The Utah State Capitol was decked out Friday for its second dedication as a home for the people of Utah.
Red and blue bunting decorated the railings in the rotunda. Walls and floors were clean and bright. Once-dim artwork was visible and vibrant.
The historic structure, first dedicated in 1916, has been closed the past three years for restoration and seismic upgrades. Utah dignitaries appeared proud to reopen the building as they gave remarks during an hourlong rededication that focused on the Capitol's retrofitting and its role as a center for democracy in the state.
"This is the official house of the people of the state of Utah," Gordon B. Hinckley, president of The Church of Jesus Christ of Latter-day Saints said during his prayer to rededicate the structure. "May it be preserved from the elements of nature. May wisdom dictate all that is said and done here. May the people whose building it is feel free to wander its halls and marble staircases, admiring its resplendent beauty."
President Hinckley was asked to rededicate the building in a nod to its first dedication, at which Joseph Fielding Smith, then president of LDS Church, blessed the Capitol. Other speakers also mirrored that first ceremony, with Gov. Jon Huntsman Jr. giving remarks and prayers offered by religious leaders from northern and central Utah.
But unlike the first dedication, where a reported 30,000 visitors attended, only invited guests were allowed inside the Capitol on Friday. Those in attendance said the highlight of the event was the music, which began with songs by the brightly dressed International Children's Choir and ended with a stately and slow rendition of "Battle Hymn of the Republic" sung by the Mormon Tabernacle Choir and the Cathedral of the Madeleine Choir School.
First lady Mary Kaye Huntsman helped lead a stirring bell-ringing ceremony inside the Capitol, as hundreds of area bell choirs lined the rotunda and rang bells to celebrate "return and renewal." The audience also joined in the ceremony by ringing small copper-colored bells given as souvenirs.
"This, by any standard, is an epic day," said David Hart, architect of the Capitol and the dedication's opening speaker. "Now as we rededicate the Capitol and reopen it to the public, it is important that we always remember that this is more than a building. It is a special place. It is the people's house."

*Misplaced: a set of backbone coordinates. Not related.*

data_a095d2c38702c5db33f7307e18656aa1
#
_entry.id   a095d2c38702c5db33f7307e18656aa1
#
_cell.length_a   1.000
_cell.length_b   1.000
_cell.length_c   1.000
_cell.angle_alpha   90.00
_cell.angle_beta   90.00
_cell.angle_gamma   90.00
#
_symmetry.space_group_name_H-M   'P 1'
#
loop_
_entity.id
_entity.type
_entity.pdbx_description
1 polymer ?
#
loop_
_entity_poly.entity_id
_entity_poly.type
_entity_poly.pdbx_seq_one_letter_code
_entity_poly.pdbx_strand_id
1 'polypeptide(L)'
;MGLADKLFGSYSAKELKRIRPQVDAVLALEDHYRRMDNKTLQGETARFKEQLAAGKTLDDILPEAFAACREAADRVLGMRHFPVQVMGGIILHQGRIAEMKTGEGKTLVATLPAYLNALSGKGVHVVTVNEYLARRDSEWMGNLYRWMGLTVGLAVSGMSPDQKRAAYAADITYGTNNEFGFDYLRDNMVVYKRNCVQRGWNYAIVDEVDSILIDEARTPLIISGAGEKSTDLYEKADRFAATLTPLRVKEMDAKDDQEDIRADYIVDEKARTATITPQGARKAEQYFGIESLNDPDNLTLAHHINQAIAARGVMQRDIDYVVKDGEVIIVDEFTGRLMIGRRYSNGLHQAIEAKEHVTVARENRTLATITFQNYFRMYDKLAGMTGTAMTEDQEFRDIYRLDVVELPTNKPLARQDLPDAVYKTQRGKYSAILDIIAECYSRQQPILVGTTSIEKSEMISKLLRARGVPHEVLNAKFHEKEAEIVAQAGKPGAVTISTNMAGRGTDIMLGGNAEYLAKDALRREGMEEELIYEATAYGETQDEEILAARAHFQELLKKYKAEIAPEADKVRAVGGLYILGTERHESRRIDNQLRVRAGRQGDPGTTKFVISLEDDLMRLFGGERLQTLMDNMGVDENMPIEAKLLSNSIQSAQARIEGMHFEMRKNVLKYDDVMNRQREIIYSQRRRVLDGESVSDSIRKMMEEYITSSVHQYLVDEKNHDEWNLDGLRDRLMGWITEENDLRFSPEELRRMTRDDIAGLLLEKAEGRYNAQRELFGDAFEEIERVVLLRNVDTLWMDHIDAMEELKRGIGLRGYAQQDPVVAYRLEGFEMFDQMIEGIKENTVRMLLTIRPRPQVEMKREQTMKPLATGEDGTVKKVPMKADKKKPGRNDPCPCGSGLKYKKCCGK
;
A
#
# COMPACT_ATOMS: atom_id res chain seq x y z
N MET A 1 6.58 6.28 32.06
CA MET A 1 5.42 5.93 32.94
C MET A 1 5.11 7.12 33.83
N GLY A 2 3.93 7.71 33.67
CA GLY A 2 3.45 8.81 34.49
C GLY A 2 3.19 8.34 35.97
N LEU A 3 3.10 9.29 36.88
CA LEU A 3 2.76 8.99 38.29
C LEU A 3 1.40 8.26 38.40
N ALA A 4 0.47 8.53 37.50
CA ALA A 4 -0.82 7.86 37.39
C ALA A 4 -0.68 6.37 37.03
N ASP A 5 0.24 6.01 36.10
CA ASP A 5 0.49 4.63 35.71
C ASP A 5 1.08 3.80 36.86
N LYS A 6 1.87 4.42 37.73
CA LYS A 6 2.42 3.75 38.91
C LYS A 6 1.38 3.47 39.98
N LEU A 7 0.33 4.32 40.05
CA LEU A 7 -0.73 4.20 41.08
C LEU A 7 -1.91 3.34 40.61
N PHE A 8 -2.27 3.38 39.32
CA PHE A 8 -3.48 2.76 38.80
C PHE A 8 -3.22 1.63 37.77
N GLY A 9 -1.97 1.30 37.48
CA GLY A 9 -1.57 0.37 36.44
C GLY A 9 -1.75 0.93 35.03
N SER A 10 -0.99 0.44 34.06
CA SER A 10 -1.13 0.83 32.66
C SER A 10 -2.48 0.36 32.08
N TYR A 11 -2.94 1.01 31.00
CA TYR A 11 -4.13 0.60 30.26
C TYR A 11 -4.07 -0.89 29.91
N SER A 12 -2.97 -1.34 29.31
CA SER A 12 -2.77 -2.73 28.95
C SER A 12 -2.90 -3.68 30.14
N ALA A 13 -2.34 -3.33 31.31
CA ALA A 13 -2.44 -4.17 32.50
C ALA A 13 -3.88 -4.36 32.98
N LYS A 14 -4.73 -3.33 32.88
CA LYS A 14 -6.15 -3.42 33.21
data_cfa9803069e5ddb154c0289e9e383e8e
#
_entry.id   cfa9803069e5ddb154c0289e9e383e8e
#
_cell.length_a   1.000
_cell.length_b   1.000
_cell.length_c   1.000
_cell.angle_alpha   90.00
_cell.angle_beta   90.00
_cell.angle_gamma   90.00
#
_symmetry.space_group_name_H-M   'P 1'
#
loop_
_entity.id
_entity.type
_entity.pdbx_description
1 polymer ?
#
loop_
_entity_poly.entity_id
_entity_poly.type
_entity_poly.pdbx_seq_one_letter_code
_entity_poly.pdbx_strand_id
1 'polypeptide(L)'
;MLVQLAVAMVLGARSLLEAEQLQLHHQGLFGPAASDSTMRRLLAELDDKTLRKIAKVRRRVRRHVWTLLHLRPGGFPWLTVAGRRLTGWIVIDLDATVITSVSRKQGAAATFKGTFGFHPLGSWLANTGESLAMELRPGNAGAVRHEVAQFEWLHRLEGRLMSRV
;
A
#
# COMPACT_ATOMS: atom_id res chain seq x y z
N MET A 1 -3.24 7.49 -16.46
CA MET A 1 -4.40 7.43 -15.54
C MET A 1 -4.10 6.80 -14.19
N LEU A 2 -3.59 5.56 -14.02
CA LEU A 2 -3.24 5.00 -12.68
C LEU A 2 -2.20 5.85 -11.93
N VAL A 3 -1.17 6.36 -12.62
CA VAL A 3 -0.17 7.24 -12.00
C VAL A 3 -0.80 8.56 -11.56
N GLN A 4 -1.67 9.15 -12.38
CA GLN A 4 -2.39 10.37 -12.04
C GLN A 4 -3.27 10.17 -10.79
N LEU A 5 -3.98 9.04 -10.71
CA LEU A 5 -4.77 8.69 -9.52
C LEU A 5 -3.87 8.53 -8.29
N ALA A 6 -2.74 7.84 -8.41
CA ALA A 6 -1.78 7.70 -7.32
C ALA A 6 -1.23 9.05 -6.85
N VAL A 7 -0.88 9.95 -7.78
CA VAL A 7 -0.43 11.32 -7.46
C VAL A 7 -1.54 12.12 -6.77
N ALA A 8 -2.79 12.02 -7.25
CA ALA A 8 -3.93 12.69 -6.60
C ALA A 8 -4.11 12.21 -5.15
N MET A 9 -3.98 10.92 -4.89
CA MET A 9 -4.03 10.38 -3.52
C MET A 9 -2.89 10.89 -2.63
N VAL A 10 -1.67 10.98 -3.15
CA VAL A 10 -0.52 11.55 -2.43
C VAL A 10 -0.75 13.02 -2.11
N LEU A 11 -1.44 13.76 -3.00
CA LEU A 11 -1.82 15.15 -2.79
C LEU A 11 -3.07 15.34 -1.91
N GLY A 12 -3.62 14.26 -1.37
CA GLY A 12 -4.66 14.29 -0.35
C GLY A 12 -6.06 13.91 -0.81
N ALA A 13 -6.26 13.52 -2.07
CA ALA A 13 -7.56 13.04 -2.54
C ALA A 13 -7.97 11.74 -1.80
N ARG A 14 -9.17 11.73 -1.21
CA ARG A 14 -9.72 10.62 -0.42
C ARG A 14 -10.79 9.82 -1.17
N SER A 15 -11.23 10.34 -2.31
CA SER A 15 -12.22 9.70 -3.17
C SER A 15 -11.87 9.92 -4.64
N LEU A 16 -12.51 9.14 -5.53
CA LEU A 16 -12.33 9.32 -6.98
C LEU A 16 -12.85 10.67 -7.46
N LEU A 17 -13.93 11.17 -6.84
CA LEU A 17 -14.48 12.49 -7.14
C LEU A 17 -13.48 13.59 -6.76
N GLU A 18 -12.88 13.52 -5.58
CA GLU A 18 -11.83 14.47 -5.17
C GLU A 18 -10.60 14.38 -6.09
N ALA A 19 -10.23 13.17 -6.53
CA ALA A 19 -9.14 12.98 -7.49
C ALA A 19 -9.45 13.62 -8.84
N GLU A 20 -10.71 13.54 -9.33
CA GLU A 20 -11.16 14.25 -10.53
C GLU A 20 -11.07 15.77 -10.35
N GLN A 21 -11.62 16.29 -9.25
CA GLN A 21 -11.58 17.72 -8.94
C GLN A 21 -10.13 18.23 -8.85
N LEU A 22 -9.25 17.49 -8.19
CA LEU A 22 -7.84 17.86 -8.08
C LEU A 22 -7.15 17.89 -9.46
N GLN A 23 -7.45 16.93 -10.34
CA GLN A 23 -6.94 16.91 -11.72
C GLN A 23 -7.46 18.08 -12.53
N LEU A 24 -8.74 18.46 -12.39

In a symbolic gesture, Hart gave an oversized key to the Capitol to the governor and first lady. The architect also urged Utah residents to care for and respect the newly opened Capitol, which was restored after nearly nine years of planning, preparation and construction work.
A total of 4,771 construction workers participated in the retrofitting, which included the placement of 265 base isolators under the Capitol's foundation to help steady the structure during an earthquake. Additionally, about 200 colors of paint were used to re-create historical paint schemes in the building, and 5,022 pieces of new terra cotta were placed in the dome.
Gov. Huntsman said he was happy to return the building to the state after the years of work. "How great it will be to hear once again red-hot debates on transportation funding on a Friday afternoon and see students dancing to the strains of the Red Hot Chili Peppers at the junior prom on a Friday night," he said. "How fitting it will be for us all to again welcome presidents and prime ministers, protestors and petitioners...to the people's house." After the event, attendees were invited to a reception in the basement, where drinks and food were served. People commented on how open, bright and clean the building looked as they munched on shrimp and other finger foods. "It's just elegant," said Maylene Waldhouse, daughter of Leeland Cummings, who served 45 years as clerk of the Utah Supreme Court. "It just shines. They changed a lot since I used to play here."Beginning today, the Capitol will be open for a weeklong series of open houses from 9 a.m. until 8 p.m. The public is invited to attend and explore the building. Lectures and activities will be held during the open houses.